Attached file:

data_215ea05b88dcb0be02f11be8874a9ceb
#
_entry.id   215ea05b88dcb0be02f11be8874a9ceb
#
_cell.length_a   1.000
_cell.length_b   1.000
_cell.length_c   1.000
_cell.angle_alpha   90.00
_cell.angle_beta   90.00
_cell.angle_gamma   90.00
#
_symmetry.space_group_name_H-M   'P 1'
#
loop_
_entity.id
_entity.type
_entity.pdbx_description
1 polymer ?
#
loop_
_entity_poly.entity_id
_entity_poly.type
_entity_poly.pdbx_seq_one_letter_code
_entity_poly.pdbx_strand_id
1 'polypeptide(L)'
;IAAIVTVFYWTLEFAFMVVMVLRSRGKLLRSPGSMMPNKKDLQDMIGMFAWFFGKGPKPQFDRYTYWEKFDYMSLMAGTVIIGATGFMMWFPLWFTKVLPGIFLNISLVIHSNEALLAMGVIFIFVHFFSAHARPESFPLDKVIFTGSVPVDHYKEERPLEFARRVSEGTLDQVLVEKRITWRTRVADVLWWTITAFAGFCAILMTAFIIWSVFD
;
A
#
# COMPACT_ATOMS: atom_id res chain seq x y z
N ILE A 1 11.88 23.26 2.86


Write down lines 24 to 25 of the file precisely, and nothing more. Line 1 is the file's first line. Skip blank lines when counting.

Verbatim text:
_entity_poly.pdbx_strand_id
1 'polypeptide(L)'